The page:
Meet the New McCarthy for the Gay Agenda

Friday, December 26, 2008

fred kargerMcCarthy

Fred Karger is the organizer of the ironically named Californian's Against Hate. He is organizing the large-scale blacklisting of companies in retaliation for the private donations of its owners in support of Prop 8. Since the 1950s, this has been known as "McCarthyism."

Thanks to Californians For [whoops... I mean Against] Hate, we already have a list with all the contact info of those businesses who donated to pass Prop 8 and whom we need to support.

Please re-acquaint yourself with these heroes. The blacklist is still very much in force: businesses are being vandalized and disrupted by protesters and individuals are still being persecuted and losing their jobs for the cause. [Link 2] The gay activists opposing prop 8 are wrecking havoc on the various parts of decent society who oppose their agenda.

Tell Fred Karger what you think at: Info@CaliforniansAgainstHate.com

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Prop 8 foes turn to 'blacklist' tactics

By William M Welch, USA TODAY

LOS ANGELES — After losing on Election Day, some supporters of gay marriage are using economic boycotts and Internet lists to focus ire on the financial backers of Proposition 8.

Some on the receiving end say the tactic amounts to a blacklist, a term that conjures memories of Hollywood's refusal to hire screenwriters and others identified as communists in the late 1940s and 1950s.

"I just hate being pigeonholed as a hate monger or bigot," says Robert Hoehn, who contributed $25,000 to the campaign for Prop 8, which amended California's Constitution to exclude same-sex marriage. "I have friends in the gay community, and I don't think any of them would say that."

Hoehn has seen protesters outside his Carlsbad, Calif., car dealerships, his name and business have appeared on websites publicizing donors, and he has received "the most vitriolic kinds of e-mails, letters and phone calls."

His discomfort is exactly what some have in mind.

"I want to make it a little hot for these people," says Fred Karger, a retired Los Angeles political consultant who started the group and website called Californians Against Hate.

Small as well as large donors have felt heat:

  • El Coyote, a Mexican restaurant in Los Angeles since 1931, has seen fewer diners and been picketed over a $100 contribution by a manager and member of the owning family. Marjorie Christoffersen told The Los Angeles Times, "I've almost had a nervous breakdown."

  • San Diego developer Doug Manchester, who donated $125,000 to put Prop 8 on the ballot, has seen a boycott against hotels he owns, including the Manchester Grand Hyatt on San Diego Bay. Manchester did not return calls seeking comment. Sonja Eddings Brown, spokeswoman for the Protect Marriage coalition, which supports Prop 8, said Manchester's hotel "has lost several national conventions and conferences."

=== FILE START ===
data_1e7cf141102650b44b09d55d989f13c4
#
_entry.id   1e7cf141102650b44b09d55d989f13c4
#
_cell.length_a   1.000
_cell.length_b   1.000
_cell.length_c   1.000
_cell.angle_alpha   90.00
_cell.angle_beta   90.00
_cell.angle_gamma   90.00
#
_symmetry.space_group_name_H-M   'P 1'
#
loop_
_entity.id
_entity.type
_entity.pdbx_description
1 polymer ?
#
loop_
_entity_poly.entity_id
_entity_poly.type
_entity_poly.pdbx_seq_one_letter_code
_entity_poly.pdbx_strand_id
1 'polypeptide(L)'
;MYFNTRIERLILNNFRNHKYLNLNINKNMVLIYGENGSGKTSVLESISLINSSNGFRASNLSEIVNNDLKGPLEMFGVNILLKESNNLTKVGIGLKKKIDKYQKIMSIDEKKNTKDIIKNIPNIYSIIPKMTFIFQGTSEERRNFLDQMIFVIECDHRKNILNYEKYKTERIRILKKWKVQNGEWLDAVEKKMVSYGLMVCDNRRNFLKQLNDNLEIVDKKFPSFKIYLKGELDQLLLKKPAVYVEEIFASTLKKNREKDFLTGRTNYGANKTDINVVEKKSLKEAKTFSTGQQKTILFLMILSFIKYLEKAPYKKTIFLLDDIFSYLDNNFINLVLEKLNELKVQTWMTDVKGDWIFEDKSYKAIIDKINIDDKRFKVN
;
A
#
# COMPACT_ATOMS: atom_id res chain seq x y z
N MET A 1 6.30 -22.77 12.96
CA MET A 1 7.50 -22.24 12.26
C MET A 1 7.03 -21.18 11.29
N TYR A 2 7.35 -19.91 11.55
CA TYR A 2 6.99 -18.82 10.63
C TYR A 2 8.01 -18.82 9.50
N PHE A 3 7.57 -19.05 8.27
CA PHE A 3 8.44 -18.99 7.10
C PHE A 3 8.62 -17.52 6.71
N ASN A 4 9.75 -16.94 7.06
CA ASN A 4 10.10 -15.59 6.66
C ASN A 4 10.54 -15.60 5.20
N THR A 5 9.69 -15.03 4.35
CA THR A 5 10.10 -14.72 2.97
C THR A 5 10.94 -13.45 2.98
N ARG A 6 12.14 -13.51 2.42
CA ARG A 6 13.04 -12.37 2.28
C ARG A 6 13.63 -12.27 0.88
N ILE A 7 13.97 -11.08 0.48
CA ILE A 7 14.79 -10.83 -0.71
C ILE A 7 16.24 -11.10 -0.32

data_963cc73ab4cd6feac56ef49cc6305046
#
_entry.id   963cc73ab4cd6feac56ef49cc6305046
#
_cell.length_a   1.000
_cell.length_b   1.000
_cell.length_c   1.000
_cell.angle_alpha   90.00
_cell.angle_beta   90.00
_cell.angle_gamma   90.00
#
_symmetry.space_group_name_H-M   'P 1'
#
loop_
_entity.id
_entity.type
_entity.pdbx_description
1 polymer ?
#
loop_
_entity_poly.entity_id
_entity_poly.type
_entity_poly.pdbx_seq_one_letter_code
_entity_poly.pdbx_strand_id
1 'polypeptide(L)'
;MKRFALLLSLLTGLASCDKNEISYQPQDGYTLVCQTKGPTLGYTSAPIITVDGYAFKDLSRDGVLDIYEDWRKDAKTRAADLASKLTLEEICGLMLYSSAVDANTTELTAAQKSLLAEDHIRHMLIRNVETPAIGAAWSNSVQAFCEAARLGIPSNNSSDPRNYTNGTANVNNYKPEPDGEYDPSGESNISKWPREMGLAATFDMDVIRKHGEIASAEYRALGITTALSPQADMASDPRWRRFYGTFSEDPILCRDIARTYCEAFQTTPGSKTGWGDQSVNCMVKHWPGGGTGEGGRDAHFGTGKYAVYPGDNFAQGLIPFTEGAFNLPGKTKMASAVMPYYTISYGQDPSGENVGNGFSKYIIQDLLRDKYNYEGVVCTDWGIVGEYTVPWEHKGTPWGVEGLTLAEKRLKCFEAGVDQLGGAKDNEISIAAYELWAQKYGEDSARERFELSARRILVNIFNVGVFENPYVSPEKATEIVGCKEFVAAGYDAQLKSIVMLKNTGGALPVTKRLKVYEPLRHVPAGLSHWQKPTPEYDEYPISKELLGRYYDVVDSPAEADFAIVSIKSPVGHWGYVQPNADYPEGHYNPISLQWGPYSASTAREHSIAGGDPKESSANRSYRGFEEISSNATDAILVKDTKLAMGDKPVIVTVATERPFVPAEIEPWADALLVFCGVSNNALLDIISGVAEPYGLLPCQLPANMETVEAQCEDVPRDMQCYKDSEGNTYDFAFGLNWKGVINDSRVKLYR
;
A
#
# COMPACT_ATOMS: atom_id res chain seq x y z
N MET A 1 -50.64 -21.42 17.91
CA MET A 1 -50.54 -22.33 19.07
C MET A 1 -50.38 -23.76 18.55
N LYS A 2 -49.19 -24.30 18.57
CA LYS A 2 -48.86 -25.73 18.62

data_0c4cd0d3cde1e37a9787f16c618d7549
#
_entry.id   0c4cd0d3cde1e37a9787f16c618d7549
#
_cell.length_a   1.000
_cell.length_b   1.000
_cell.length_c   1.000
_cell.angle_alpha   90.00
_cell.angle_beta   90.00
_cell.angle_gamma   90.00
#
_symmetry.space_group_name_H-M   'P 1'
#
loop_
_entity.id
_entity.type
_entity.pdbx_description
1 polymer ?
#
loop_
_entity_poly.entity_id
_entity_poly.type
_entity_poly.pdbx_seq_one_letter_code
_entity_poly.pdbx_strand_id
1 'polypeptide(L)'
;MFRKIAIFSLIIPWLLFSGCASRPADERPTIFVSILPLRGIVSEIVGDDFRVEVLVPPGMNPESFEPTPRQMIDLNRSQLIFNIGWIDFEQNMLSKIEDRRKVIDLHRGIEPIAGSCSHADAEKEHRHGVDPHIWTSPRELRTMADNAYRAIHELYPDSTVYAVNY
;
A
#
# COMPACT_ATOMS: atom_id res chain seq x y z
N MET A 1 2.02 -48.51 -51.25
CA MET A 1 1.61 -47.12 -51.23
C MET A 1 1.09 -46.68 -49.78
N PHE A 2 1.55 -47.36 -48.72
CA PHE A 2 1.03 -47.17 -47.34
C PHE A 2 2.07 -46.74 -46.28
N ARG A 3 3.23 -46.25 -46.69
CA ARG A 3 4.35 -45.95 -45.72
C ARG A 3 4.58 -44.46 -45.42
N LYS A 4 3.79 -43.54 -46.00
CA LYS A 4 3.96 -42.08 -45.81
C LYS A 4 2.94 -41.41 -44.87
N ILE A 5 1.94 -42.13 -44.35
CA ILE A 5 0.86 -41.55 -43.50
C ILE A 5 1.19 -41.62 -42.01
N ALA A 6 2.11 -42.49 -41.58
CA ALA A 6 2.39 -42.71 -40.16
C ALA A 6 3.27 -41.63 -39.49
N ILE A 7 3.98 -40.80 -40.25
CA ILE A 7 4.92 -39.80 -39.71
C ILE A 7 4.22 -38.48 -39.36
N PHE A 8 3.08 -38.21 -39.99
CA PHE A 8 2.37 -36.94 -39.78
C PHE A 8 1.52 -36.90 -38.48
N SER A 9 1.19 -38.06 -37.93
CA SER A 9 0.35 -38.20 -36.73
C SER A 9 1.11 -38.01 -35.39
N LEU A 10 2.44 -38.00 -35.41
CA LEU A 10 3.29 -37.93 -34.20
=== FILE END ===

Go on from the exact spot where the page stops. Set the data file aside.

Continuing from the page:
• A-1 Self Storage, with 30 locations across California, has also been targeted by Karger's group. Owner Terry Caster and family members donated $693,000.

Caster did not return calls but has a recording on his phone defending the contribution and Prop 8. "The homosexual community is trying to change something that has been practiced since the start of our great country," he says, referring to marriage. "I simply exercise my right to support that which I believe in."

Brown says she has received calls from small business owners in Hollywood and West Hollywood who have lost customers because of their donations. She said she has seen printed lists that name Hollywood studio employees who gave to the cause, an action that "replicates that feel" of blacklists of movie-industry figures who many in Hollywood to this day believe were prevented from earning a living because of their politics.

Some say blacklist is the wrong analogy.

Larry Gross, professor and director of the school of communication at the University of Southern California, said publicizing donors is a legitimate tactic. He says it is similar to the Montgomery, Ala., bus boycott of the 1960s in which blacks were protesting segregated seating.

"This is a matter of private citizens saying they don't want to patronize businesses that have worked against their interests," Gross said.

But Ron Prentice, executive director of the California Family Council, says it is wrong to compare supporters of traditional marriage to racists.

"I think the general public is recognizing intolerance" of the blacklist, he said.

[Taken from Kingfisher Column, Original article fromUSA Today]

1 comments:

Secular Heretic said...

Hopefully they will forget about the black list eventually and leave these people alone.

I ended up sending Fred an email of discouragement for his list.

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